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It's Saturday, which means time for book reviews! And since I just finished Ian Condry's new book The Soul of Anime a couple of weeks ago, here are some thoughts. Note: thoughts may be oriented towards my own personal usage. YMMV. RSVP. TTYL. Etc. ;)

The Soul of Anime )
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In the year 2000, Saitou Tamaki published Sentou bishoujo no seishin bunseki, an early attempt at (psycho)analyzing Japan's budding otaku culture. I read sections of it in Japanese in 2010, but, frustrated by the psychoanalytic terminology, ended up working more off of others' critiques (notably Tom Lamarre's in The Anime Machine). From that exposure, I came to the conclusion that I did not like Saitou's general attitude towards otaku or fujoshi. Not at all. I thought it was condescending, pathologizing, heteronormative, and universalizing, in the way the worst psychoanalysis often is.

In 2011, the book was translated as Beautiful Fighting Girl by J. Keith Vincent and Dawn Lawson at the U of Minnesota Press. And reading the whole thing in English has changed my opinion, a little. I was surprised to find some ideas that I think do have value for creating a more nuanced and flexible idea of otaku, especially regarding the relation between image, reality, and sexuality. But these ideas are not things Saitou brings out well himself, and he often falls back on frustrating Freudian/Lacanian analyses that foreclose the potential of his own earlier suggestions.

Under the cut is a shorthand list of quotes and ideas I thought were helpful, and others I thought were rage-inducing.

Quotes and thoughts )

In conclusion, there are lots of interesting things to be found in the book, including long excerpts from letters written by Japanese and American anime fans and a comprehensive lineage of the beautiful fighting girl figure from 1958-99, with examples from dozens of series. There are also a few good concepts hiding like diamonds in the rough of lamentable psychoanalysis. It's not a long book or a very difficult one, if you've got some critical theory under your belt. Anyone who wants to study otaku should read it -if mainly as something to move on from.

Thesis Link

Aug. 8th, 2011 09:53 am
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Hey, now that there's no chance of compromising my rl identity (because I did it myself) I can post this link freely.

Here you can read or download my PhD thesis, "Animating Transcultural Communities: Animation Fandom in North America and East Asia from 1906-2010." The language and references are pretty academical, but I hope that anyone who likes animation and wants to know more about its history and current fandom might find it interesting. It's committee-approved and chock-full of animated goodness!

I'll post the abstract under a cut as well.

Thesis Abstraction )
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Today I'd like to write about Fujoshi no Hinkaku, or "The Dignity of Fujoshi." This semi-autobiographical manga-essay was written by an office worker/artist going under the pen name "Kusame," a pun on the characters for "rotten woman" in the word "fujoshi." It introduces readers to the world of Boy's Love fan culture through the character of Fujoko, an office lady and secret fujoshi who discovers that her strong, smart, fashionable boss Takayo also harbours a hidden passion for BL. Fujoko declares that if great women like Takayo can be fujoshi, she too will aim to become just like her. She will become a fujoshi with dignity!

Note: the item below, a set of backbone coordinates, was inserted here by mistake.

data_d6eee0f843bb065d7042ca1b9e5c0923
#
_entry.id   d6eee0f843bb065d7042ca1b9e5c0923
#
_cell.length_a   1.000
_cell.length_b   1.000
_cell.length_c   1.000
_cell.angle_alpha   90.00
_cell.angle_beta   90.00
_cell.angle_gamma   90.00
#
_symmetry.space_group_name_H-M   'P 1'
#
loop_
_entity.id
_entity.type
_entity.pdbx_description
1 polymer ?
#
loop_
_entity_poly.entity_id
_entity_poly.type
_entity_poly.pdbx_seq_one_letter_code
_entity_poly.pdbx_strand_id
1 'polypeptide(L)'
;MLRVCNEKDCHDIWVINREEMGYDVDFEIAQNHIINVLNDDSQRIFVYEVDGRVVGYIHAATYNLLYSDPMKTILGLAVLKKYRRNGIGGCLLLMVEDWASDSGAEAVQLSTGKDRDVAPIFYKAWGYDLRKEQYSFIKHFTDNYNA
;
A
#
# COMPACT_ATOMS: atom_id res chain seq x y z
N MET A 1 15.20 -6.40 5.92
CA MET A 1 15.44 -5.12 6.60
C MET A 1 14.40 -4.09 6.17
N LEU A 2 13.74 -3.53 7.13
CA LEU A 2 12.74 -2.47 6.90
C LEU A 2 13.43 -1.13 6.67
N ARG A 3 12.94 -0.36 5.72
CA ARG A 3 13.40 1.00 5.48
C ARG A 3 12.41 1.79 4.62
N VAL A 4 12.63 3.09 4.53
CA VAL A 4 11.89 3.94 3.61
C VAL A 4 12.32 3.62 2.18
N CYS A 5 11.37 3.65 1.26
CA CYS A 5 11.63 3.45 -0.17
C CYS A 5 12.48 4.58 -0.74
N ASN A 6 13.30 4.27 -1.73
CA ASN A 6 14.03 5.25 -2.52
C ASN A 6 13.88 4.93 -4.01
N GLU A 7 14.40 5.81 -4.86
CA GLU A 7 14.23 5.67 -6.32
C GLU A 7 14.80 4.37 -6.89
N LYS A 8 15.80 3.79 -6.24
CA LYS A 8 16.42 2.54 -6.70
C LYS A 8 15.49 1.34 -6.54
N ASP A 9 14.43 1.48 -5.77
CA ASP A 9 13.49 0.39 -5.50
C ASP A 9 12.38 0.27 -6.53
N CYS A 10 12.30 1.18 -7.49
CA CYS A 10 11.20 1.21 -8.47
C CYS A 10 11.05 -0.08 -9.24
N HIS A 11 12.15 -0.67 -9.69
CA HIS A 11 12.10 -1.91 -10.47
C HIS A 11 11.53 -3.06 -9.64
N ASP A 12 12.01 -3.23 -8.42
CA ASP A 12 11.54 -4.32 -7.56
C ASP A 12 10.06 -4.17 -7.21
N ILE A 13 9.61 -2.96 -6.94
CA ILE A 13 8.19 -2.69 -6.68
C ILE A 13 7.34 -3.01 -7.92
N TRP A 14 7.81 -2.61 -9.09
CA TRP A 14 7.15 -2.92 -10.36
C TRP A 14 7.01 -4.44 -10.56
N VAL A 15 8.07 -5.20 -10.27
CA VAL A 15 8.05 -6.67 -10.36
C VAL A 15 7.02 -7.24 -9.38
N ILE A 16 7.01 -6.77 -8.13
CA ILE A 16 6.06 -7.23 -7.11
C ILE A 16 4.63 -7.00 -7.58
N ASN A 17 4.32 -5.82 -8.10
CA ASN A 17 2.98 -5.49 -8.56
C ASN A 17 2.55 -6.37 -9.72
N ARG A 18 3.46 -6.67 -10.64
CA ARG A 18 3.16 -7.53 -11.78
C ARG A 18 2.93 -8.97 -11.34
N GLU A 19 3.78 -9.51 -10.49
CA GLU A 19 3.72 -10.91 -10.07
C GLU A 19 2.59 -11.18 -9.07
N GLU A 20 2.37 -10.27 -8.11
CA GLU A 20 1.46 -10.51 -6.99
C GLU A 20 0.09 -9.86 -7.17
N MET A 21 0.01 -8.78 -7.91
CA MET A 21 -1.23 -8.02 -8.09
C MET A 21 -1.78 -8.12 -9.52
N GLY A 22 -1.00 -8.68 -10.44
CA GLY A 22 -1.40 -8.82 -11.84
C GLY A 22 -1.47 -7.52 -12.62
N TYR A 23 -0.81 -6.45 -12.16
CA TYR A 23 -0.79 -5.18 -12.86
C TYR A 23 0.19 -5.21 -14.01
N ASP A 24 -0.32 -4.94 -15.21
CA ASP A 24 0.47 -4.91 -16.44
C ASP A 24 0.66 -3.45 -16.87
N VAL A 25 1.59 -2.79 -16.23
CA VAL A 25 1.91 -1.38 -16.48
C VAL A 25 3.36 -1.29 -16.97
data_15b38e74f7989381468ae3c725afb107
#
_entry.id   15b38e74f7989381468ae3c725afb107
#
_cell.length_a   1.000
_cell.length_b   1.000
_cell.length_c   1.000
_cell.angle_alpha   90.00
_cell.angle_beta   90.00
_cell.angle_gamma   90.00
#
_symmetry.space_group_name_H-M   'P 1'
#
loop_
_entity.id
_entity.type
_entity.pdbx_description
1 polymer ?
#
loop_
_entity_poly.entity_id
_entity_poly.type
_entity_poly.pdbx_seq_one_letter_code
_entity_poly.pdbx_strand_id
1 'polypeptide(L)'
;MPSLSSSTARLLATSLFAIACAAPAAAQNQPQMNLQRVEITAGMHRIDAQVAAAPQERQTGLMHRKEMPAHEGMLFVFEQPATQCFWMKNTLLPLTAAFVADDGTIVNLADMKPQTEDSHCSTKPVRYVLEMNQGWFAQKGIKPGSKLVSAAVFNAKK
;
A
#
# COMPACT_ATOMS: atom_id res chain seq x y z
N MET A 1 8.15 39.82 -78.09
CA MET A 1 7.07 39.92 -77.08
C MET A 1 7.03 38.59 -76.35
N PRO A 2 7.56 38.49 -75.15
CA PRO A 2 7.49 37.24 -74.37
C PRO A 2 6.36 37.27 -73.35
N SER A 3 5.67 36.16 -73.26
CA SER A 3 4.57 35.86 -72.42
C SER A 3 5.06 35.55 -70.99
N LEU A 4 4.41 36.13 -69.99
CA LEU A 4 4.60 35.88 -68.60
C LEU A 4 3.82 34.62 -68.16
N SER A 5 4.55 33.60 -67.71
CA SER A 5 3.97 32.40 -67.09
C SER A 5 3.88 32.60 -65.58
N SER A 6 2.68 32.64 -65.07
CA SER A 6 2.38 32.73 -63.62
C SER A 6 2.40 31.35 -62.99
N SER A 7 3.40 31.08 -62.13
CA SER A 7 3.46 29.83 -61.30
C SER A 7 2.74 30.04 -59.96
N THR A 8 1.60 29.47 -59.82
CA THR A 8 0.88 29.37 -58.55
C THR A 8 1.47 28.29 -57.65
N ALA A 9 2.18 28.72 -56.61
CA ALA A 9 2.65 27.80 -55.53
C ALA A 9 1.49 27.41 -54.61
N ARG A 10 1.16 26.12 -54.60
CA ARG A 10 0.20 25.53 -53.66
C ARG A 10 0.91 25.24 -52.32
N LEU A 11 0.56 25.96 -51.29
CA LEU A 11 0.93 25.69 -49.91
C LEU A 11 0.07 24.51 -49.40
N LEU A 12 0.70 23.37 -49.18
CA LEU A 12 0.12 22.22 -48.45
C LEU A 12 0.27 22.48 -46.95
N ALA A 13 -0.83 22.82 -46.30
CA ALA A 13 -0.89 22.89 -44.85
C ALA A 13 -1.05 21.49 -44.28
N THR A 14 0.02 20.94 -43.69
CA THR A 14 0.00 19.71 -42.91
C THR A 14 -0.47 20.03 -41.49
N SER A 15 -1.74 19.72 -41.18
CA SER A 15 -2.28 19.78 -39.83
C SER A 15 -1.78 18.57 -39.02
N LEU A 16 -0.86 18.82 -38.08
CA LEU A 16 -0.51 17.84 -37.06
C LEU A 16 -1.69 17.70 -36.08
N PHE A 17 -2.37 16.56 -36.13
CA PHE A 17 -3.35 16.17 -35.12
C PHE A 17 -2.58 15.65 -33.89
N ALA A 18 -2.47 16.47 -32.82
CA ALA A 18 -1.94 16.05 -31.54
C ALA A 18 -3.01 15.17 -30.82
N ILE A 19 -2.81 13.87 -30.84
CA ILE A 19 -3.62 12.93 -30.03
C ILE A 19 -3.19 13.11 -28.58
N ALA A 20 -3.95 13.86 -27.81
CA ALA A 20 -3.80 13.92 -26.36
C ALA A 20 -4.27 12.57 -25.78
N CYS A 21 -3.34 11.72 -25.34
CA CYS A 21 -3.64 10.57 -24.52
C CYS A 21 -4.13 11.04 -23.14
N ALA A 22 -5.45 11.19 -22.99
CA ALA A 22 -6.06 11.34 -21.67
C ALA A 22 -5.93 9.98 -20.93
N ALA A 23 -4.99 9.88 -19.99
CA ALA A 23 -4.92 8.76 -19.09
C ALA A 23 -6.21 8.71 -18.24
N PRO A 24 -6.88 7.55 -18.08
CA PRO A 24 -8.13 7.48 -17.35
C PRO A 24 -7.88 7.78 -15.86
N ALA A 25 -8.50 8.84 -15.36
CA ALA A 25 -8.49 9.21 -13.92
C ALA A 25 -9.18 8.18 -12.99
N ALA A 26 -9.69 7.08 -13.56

A Fresh take on Rotten Women )


Jan. 15th, 2011 01:17 pm
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When Kuragehime (“Princess Jellyfish”) debuted on Japanese television back in Fall 2010, my first thought was: oh my god, they made an anime about me. Ok, not exactly about me. I’m not an 18-year-old NEET living in a Tokyo apartment full of female otaku, like the heroine, Tsukimi. But a jellyfish-loving virgin geek girl? Yes indeed! And it’s cool to see a story about someone like that.

Well, that was my gut reaction to the premise. I’ve been following the series online since then, and really it’s not much like my life or the lives of any fangirls I know. But as far as the fall season’s crop of “otaku meta-anime” went, Kuragehime did turn out to be one of the most enjoyable: a show about some eccentric people who like eccentric things, told with heart and humour, in a non-exploitative way.

Also, the opening credits are pretty fun!

Himitsu, himitsu! )


Nov. 7th, 2009 01:08 pm
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As promised last week, are some thoughts on Genshiken and fandom. I'd write more of a preamble, but I need to get some lunch and start reading up on comics/manga history. I'm trying to sneak a half-chapter on anti-colonialism and comics into my thesis. We shall see how that goes. In the meantime...

Genshiken )
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So the spy-bots at Amazon that track my every purchase have sent me a message. They want me to know that Thomas Lamarre has a new book coming out on October 16th, called The Anime Machine: A Media Theory of Animation. Thanks, spy-bots! You know me so well. Too well...

Seriously, though, I'm excited to read this book. Along with anime, I'm also a bit of a philosophy/lit theory geek, and Lamarre knows his theory. So today, instead of posting an anime review, I'll post some notes I took on one of his articles, "Otaku Movement" (2006), as a primer to the book. If this kind of stuff interests you, you might want to get the book -or get a library to order it, it costs many dollars. Would Lamarre endorse scanning and uploading it as a form of theory-otaku labour, I wonder? ^_^

Book is here (Canadian link)

Notes are under ye cut )


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